I was completely alert to my environment.  This was not a state of dullness and stupor but a state of clarity and precision.
I did not want anything or fear anything, and my mind, was unmarred with anxiety about the future or death.

To my surprise, this mood did not vanish after a few minutes.  Although it ebbed and flowed throughout the day, it did not
completely dissolve. On my previous pilgrimage to Sri Ramanasramam I had been unable to sense this divine presence for more
than a few moments.  Now, it flowed majestically through my mind like the waters of a wide river flowing under a spring sun
into the shining sea.  I felt as if I had come to the portal of a greater and more enduring awakening than I had previously
experienced.

One night under a bright moon, as if to confirm that the pleasant new sensation that I had been experiencing over the last
few days was a gift of His grace, a vision rose from my mystical depth within me of the spirit of Sri Ramana Maharshi and illumined
me inwardly, like the sudden bright lightning within a cloud. Bhagavan's spirit was bright, wide, magnanimous, and electric
with intelligence compassion, and bliss. I felt myself united with Him, and I sensed that I need only to look to Him and the goal
of all these lives will in right time be achieved.

contd.,

Arunachala Siva.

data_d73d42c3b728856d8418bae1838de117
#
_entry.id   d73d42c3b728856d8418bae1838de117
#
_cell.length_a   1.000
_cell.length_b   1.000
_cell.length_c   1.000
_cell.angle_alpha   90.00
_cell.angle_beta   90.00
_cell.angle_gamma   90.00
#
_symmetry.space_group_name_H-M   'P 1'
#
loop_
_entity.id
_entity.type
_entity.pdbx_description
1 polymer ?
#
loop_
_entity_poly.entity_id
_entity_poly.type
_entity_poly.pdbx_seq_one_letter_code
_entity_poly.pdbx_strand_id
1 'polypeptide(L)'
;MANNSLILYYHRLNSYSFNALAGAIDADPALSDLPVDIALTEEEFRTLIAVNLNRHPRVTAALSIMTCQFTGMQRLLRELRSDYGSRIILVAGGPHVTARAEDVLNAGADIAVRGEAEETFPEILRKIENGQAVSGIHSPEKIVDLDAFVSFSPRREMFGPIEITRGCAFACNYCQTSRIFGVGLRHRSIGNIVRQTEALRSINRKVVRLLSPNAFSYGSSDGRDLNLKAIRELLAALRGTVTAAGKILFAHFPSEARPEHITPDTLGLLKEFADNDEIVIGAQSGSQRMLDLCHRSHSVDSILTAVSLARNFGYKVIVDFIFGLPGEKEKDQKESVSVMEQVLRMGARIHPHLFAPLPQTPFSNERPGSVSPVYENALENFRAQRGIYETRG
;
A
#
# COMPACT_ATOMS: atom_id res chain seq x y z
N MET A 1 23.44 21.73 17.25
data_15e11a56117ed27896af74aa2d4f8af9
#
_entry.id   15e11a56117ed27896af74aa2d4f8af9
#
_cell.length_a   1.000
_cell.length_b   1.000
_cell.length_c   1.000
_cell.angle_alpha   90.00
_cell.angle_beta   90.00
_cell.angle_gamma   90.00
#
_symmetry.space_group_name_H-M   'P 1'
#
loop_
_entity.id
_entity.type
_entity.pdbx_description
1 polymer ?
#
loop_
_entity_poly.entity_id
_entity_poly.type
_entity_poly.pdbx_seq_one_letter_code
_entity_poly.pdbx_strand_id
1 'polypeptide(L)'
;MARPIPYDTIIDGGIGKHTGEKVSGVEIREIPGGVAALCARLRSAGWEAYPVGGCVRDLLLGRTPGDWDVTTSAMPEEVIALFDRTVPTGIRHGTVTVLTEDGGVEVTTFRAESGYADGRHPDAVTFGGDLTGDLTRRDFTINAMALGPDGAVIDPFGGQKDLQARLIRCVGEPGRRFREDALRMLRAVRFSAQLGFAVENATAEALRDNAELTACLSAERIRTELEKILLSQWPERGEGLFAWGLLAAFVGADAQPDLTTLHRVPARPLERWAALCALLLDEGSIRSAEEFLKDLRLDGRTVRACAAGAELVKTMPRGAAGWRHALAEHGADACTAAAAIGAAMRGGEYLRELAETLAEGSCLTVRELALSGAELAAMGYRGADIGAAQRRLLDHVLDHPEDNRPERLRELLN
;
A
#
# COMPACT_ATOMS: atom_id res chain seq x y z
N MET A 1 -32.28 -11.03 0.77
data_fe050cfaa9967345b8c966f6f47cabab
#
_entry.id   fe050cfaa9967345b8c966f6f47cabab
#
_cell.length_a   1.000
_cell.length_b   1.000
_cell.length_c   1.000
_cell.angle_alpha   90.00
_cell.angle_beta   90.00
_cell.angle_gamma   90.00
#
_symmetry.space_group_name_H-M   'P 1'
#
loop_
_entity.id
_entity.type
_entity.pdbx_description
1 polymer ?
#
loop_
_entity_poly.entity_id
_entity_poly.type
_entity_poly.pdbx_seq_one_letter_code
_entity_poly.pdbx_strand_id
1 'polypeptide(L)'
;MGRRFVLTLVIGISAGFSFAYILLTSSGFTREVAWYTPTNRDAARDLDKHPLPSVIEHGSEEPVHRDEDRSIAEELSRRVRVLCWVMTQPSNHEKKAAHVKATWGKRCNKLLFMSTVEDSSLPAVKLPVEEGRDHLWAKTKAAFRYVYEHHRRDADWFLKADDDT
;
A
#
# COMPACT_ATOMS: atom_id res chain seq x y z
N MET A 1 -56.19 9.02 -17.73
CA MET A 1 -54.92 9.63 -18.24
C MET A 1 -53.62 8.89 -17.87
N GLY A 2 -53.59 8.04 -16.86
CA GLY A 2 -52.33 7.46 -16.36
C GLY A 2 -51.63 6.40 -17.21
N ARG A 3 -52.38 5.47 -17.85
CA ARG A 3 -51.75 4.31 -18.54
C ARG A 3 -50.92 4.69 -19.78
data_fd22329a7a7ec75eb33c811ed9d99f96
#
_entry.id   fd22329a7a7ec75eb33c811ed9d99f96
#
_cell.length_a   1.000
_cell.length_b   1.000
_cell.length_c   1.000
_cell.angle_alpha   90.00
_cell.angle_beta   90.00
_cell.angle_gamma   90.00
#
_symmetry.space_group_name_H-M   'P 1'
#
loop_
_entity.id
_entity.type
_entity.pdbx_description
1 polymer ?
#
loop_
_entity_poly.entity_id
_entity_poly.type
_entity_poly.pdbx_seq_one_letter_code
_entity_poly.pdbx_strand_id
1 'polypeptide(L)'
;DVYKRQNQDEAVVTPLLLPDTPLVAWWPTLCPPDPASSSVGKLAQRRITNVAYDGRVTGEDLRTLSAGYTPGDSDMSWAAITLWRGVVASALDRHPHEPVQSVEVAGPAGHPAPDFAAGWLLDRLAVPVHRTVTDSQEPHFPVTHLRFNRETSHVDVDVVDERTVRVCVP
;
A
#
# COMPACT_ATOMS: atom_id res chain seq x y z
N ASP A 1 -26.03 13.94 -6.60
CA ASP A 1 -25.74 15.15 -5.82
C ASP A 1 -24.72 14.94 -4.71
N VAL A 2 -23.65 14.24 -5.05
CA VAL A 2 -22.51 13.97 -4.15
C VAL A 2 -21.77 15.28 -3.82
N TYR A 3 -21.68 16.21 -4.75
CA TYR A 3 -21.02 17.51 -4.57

Subramanian.R

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As I stood there, exulting in this encounter with the spirit of Bhagavan, I realized that I had entered into an awareness of
deathlessness. I felt the eternality of life. I saw that life has no real breaks, and that I have never been born and have never
died. There is no death, but only episodes, with fade outs and fade ins, that were book ending each of my individual and
successive lives. Now I am Kenneth Rose from New York, a religious study professor in Virginia. Before I was....? In the future
will be...? And finally the stream of individual lives will blend, like a river into the ocean, into the One, into Brahman.  And awareness
then will be complete.

Now it became clear to me that Bhagavan is my Guru, that the tie between us is eternal and unbreakable. Thoughts like this were
surprising to me since I had thought that I had grown beyond he need for any spiritual affiliations external to my own inner awareness,
my own inner guru. But the deeper truth is that from a non dual perspective, there is only one Guru -- the Self. And now, for me,
the face that the one, the inner guru was revealing to me was Bhagavan's. I realized Bhagavan is the Self, which is the undying
heart of all that exists.

There is an ancient debate in Hinduism about whether one needs a physically living guru or not.  This can become an issue for
contemporary disciples of a guru like Bhagavan, who died physically in 1950.  Followers of physically living gurus will sometimes
say that a physically living guru can test and try his or disciples in ways that a physically dead guru cannot, which allows the
disciples of a physically dead guru to get away with things that a physically living guru wouldn't allow.  But this criticism does not
apply to my relationship with Bhagavan, since Bhagavan is not dead. Twice He summoned me to India, and His presence remains
with me inwardly as a bright, warm mass of intelligence and compassion, which is identical to the Self witnessed to in the Upanishads